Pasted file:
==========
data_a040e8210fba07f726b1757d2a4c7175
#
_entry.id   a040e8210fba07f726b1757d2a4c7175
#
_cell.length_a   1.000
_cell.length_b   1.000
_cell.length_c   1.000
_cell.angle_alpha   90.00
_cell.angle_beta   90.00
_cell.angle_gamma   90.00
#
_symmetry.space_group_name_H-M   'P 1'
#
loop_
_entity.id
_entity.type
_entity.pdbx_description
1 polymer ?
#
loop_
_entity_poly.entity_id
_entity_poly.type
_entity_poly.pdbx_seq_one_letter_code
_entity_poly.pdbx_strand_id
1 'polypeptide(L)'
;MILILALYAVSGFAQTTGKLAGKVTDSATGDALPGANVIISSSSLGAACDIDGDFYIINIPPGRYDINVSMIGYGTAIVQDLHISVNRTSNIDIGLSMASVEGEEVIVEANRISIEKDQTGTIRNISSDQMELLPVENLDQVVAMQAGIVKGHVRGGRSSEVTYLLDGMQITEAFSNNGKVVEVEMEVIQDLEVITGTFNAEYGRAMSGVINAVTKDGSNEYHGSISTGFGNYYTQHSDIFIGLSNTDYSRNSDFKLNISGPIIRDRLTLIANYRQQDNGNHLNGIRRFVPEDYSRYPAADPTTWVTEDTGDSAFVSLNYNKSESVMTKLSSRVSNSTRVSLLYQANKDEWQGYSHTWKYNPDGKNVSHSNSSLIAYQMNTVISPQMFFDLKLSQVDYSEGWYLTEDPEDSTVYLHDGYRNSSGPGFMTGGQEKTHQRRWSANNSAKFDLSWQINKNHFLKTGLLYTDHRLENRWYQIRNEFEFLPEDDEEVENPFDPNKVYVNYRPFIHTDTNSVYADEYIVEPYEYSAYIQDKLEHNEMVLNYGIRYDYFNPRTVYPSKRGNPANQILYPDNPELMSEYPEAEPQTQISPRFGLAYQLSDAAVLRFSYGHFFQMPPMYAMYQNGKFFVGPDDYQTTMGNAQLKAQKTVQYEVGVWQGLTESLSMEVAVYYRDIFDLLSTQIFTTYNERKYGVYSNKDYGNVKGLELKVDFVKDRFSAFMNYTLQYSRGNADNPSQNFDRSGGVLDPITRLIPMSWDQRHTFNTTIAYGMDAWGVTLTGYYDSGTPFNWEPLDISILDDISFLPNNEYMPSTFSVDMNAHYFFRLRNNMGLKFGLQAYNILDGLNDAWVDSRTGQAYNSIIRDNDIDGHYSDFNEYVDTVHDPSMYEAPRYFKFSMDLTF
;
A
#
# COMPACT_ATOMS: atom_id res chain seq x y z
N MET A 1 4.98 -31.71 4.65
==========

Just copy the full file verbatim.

data_a040e8210fba07f726b1757d2a4c7175
#
_entry.id   a040e8210fba07f726b1757d2a4c7175
#
_cell.length_a   1.000
_cell.length_b   1.000
_cell.length_c   1.000
_cell.angle_alpha   90.00
_cell.angle_beta   90.00
_cell.angle_gamma   90.00
#
_symmetry.space_group_name_H-M   'P 1'
#
loop_
_entity.id
_entity.type
_entity.pdbx_description
1 polymer ?
#
loop_
_entity_poly.entity_id
_entity_poly.type
_entity_poly.pdbx_seq_one_letter_code
_entity_poly.pdbx_strand_id
1 'polypeptide(L)'
;MILILALYAVSGFAQTTGKLAGKVTDSATGDALPGANVIISSSSLGAACDIDGDFYIINIPPGRYDINVSMIGYGTAIVQDLHISVNRTSNIDIGLSMASVEGEEVIVEANRISIEKDQTGTIRNISSDQMELLPVENLDQVVAMQAGIVKGHVRGGRSSEVTYLLDGMQITEAFSNNGKVVEVEMEVIQDLEVITGTFNAEYGRAMSGVINAVTKDGSNEYHGSISTGFGNYYTQHSDIFIGLSNTDYSRNSDFKLNISGPIIRDRLTLIANYRQQDNGNHLNGIRRFVPEDYSRYPAADPTTWVTEDTGDSAFVSLNYNKSESVMTKLSSRVSNSTRVSLLYQANKDEWQGYSHTWKYNPDGKNVSHSNSSLIAYQMNTVISPQMFFDLKLSQVDYSEGWYLTEDPEDSTVYLHDGYRNSSGPGFMTGGQEKTHQRRWSANNSAKFDLSWQINKNHFLKTGLLYTDHRLENRWYQIRNEFEFLPEDDEEVENPFDPNKVYVNYRPFIHTDTNSVYADEYIVEPYEYSAYIQDKLEHNEMVLNYGIRYDYFNPRTVYPSKRGNPANQILYPDNPELMSEYPEAEPQTQISPRFGLAYQLSDAAVLRFSYGHFFQMPPMYAMYQNGKFFVGPDDYQTTMGNAQLKAQKTVQYEVGVWQGLTESLSMEVAVYYRDIFDLLSTQIFTTYNERKYGVYSNKDYGNVKGLELKVDFVKDRFSAFMNYTLQYSRGNADNPSQNFDRSGGVLDPITRLIPMSWDQRHTFNTTIAYGMDAWGVTLTGYYDSGTPFNWEPLDISILDDISFLPNNEYMPSTFSVDMNAHYFFRLRNNMGLKFGLQAYNILDGLNDAWVDSRTGQAYNSIIRDNDIDGHYSDFNEYVDTVHDPSMYEAPRYFKFSMDLTF
;
A
#
# COMPACT_ATOMS: atom_id res chain seq x y z
N MET A 1 4.98 -31.71 4.65